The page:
Sean Hoffman and Leyla Akdogan, alias Loch and Key
Musical vets Sean Hoffman and Leyla Akdogan had been making beautiful music together for almost five years before the couple ventured into the audioscape as Loch & Key. Complicated chords and bossa nova jazz intertwine on their 2010 debut "Jupiter’s Guide for Submariners" but a more striped-down sound awaits listeners on their next release. Hoffman and Akdogan sat down with us at the downtown bar where she bartends (and suggests wines) to hash through the old and dish on the new.
SH: So, I just want to warn you - we have a new record that we’re still working on. This last record came out in 2010. I was on a tour with a band called American Music Club and we were on a tour, we did a one-off in Spain. And I took Layla with me and we spent about a month there and wrote an album. So it’s really vacation-y, kind of light. It was born of a vacation.
The members of Correatown, with Angela Correa far right.
California native Angela Correa has been making music since her childhood among the “weed plants and peach crops” of Yuba City. Her guitar has followed her like a faithful lab from Northern California to Denmark to San Diego, finally crash-landing among the cracked sidewalks and churro carts of L.A.’s eastside. She's gotten props from LA Weekly, LA Underground and Americana UK for her "hooky balladry" and "purty voice" but now she's looking to make a change, branching out into the world of synths and pedals.
I sat down with Angela as she was getting ready for a hike with her boyfriend.
PO: Let’s start at the beginning—when did you start playing music?
AC: I always sang growing up. I did a lot of vocal stuff, choral things in afterschool programs. Singing was always a big part of what my family did. I first starting to play music w/ the intention of a band when I was 18, but I didn’t know how to play the guitar. I ended up taking a guitar when I went to study abroad in Denmark, thinking I’d have all this free time. And I did! I didn’t know anyone in the country.
Jon Bon Jovi was pronounced dead by a rogue blog on Monday, which prompted the rocker to pose for this photo to prove he still was living on a prayer.
Jon Bon Jovi did not go down in a blaze of glory, regardless of what a rogue blog stated on Monday.
"Rockstar Jon Bon Jovi (John Francis Bongiovi, Jr) was pronounced dead today after paramedics found him in a coma at his Empress Hotel, city and law enforcement of Asbury Park, NJ sources told The Times after World Christmas Tour concert on The Bamboozle Festival, North Beach Asbury Park," the blog, dailynewbloginternational published today in its only post of its existence.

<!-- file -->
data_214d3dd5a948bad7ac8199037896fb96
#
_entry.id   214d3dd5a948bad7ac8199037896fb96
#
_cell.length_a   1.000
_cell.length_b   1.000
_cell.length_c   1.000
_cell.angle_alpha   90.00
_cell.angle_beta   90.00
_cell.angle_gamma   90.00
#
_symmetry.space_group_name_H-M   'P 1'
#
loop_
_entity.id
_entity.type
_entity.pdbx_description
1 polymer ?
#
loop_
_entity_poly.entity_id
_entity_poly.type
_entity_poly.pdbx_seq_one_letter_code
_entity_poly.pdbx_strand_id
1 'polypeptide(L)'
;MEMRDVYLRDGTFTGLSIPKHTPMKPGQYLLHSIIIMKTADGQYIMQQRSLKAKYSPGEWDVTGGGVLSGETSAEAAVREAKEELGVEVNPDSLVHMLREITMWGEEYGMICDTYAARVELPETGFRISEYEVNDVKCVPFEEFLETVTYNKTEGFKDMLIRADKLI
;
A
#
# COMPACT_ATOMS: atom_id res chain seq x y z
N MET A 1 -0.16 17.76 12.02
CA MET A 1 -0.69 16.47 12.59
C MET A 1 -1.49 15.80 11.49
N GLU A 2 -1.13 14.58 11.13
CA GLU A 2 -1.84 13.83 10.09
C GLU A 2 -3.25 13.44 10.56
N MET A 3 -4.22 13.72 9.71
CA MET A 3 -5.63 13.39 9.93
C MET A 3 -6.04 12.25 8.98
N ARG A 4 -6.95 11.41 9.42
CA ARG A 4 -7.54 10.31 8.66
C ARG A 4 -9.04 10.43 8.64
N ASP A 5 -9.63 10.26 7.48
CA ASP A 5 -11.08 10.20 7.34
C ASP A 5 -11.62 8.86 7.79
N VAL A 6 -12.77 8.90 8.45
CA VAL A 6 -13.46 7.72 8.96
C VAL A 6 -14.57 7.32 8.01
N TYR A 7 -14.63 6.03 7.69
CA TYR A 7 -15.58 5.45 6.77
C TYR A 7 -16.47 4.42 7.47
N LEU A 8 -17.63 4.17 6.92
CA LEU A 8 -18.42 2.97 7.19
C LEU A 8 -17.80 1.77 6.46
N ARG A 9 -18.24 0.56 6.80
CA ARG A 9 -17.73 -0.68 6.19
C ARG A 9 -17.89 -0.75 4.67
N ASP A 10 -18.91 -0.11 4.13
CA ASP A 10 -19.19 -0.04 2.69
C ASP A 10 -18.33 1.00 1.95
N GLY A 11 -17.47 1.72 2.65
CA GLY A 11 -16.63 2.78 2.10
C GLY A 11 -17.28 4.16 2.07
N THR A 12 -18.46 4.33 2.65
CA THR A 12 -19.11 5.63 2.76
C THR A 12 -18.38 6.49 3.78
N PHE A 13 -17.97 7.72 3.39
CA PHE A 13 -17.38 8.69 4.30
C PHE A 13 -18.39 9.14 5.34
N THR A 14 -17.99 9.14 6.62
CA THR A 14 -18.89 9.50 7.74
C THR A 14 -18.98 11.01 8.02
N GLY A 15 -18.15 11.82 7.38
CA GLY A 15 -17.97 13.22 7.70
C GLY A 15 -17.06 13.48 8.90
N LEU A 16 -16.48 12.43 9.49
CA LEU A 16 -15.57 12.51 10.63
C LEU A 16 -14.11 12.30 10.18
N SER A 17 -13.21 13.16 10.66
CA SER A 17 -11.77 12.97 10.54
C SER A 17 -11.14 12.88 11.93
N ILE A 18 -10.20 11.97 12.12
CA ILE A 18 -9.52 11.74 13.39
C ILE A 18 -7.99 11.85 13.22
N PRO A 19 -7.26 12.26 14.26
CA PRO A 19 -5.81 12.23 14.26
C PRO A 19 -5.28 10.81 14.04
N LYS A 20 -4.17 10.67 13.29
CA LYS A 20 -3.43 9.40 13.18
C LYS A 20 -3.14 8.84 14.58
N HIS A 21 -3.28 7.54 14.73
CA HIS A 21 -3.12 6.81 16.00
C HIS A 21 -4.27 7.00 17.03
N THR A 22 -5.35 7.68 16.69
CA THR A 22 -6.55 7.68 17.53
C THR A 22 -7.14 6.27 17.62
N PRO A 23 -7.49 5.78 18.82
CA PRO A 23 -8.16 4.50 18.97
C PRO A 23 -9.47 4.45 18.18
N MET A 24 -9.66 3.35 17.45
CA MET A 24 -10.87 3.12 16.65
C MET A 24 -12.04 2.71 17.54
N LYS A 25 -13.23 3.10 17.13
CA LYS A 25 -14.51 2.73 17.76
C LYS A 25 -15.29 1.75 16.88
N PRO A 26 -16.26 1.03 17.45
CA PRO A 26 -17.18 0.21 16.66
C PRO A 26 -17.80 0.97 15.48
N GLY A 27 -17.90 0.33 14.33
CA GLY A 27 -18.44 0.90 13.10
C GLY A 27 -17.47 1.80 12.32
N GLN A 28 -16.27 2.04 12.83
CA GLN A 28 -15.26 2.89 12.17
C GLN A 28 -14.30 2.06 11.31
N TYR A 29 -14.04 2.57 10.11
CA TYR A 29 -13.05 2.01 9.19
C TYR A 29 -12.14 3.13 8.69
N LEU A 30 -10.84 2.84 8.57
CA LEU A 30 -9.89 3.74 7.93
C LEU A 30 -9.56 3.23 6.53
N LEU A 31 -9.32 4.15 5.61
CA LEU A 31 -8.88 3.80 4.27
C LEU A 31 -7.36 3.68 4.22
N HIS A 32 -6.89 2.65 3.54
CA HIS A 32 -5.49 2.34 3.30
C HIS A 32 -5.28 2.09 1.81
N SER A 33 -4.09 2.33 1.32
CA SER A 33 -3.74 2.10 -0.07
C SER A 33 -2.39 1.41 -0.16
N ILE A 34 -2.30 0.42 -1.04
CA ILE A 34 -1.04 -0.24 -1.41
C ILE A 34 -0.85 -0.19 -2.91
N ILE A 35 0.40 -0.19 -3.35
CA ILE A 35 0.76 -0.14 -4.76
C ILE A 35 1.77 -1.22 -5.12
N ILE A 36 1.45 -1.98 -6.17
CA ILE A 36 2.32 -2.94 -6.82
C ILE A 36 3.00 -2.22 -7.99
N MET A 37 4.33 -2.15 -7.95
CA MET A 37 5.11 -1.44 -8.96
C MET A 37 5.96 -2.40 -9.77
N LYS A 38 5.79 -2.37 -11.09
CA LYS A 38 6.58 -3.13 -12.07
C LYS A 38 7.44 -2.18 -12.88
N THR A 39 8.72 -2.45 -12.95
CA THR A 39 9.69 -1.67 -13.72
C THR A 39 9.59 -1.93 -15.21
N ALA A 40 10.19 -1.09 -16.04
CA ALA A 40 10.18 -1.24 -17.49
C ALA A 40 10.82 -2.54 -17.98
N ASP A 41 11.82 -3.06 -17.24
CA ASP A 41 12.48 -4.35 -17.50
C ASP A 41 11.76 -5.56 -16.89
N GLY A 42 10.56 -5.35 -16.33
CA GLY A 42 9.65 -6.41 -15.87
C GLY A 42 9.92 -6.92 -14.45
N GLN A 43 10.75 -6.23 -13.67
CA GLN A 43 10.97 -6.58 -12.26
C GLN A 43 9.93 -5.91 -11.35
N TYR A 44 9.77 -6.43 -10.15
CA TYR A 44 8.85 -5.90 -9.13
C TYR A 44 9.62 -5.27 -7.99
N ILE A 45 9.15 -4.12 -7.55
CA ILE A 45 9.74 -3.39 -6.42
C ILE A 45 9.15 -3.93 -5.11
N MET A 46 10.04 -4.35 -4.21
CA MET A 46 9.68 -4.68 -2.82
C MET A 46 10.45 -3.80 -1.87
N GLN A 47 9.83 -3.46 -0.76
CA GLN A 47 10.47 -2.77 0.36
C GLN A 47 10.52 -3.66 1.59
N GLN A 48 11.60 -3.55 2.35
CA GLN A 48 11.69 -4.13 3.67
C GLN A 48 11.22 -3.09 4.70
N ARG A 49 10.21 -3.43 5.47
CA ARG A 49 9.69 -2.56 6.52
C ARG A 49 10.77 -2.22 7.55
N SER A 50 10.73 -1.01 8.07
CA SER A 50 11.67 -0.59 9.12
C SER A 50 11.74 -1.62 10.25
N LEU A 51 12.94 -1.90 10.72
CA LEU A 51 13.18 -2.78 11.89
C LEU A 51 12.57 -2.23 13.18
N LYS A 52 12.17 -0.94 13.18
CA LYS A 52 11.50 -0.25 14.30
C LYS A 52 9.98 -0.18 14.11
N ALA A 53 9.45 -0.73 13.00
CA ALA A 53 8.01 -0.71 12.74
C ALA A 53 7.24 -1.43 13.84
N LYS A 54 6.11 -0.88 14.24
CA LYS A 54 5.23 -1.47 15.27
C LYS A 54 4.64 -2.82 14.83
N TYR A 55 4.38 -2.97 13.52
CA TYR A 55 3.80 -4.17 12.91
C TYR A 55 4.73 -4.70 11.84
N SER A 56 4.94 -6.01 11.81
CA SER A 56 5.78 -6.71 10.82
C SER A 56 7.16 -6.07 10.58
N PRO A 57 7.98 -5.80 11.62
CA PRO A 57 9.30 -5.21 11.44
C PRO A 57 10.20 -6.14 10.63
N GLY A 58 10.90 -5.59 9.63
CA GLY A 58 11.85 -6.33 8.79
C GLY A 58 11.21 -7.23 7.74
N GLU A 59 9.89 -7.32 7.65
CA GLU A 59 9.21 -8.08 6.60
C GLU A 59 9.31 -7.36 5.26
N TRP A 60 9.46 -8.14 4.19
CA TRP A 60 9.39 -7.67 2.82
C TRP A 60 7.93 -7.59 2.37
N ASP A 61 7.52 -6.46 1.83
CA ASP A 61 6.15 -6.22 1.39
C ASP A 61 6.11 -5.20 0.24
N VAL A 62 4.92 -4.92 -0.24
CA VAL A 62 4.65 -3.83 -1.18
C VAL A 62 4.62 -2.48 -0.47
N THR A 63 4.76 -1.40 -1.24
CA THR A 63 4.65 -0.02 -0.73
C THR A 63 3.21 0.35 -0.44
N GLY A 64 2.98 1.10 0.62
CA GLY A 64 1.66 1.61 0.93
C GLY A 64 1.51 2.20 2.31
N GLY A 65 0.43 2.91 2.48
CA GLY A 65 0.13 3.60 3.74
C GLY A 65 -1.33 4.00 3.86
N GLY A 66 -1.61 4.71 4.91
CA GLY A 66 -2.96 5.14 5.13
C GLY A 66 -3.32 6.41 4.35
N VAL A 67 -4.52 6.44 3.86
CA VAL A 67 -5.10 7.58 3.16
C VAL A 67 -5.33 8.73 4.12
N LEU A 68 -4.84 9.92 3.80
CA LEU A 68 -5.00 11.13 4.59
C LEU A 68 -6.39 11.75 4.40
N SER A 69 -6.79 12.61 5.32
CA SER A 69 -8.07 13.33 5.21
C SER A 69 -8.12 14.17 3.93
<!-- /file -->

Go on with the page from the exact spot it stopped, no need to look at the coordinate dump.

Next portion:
One small detail, the frosted-tipped singer from the 80s is still alive. And handsome.
The post "appears to have been copied from a 2009 Los Angeles Times story that announced the death of Michael Jackson," Shelby Grad, City Editor of the L.A. Times speculated Monday on the L.A. Now blog.
"The story had changed some words and details," Grad wrote, "but some of the sentences appeared to have been copied from the Times story on Jackson's death that ran on L.A. Now after he was stricken at his Holmby Hills mansion."
via Dane Cook on Twitter
Jay-Z and Kanye West's "Watch The Throne" concert at Staples Center, Dec. 12, 2011.
It would be easy (and almost necessary) to spill an ocean of superlatives in trying to adequately explain the enormity of this entire Watch The Throne endeavor. Sure, it’s easy to chalk it up as a couple of 1 Percenters flexing their considerable industry muscle, and that’s a part of it.
Only a few songs into Monday night’s sold out show, it was apparent that this bombastic display of hip-hop’s considerable hold on the pop cultural zeitgeist was more than just a good time. It was one of the most impressively produced stadium shows, well, ever. The Staples Center was transformed into something of a giant boxing ring, with Jay-Z and Kanye West standing atop two massive hydraulic LED stages to open the show with a flurry of songs from the Watch The Throne album. The spectacle was akin to a rap Metallica (and just as loud), with both men ripping through verses from “Welcome To The Jungle” with ease and dexterity that transcends 99.5% of what passes for “rapping” these days. Flames towers erupted behind them at regular intervals, and the blinding laser light show was equal parts Daft Punk and Pink Floyd.
South Carolina artist Toro Y Moi (known to his mom as Chazwick Bundick) emerged in 2010 with full-length Causers of This, a shimmering collection of blurry dream-pop sound that played like modern shoe-gazing given the chopped and screwed treatment. Hastily coined “chillwave” by over-caffeinated bloggers and lumped in with the likes of Georgia’s Washed Out, Toro Y Moi separated himself from the pack in a major way with his second album.
On 2011 release Underneath The Pine, Bundick blew open his sound with heavy doses of fresh musical knowledge. Incorporating ‘60s psychedelia, heavy ‘70s funk & even disco, it still stands as one of the most impressive albums of this year.
As a live entity, however, progress has been slower going. The first L.A. Toro Y Moi show in 2010 at the Echo found Bundick performing as a one-man band that didn’t come very close to replicating the dynamics of Causers Of This. A live band of friends from home and a slew of dates around the globe found TYM’s show at the Troubadour earlier this year a much-improved affair. By the time they packed the El Rey this past October, they sounded even better and came with the added bonus of a much-needed longer set (the show at the Troubadour clocked in at a scant 45 minutes).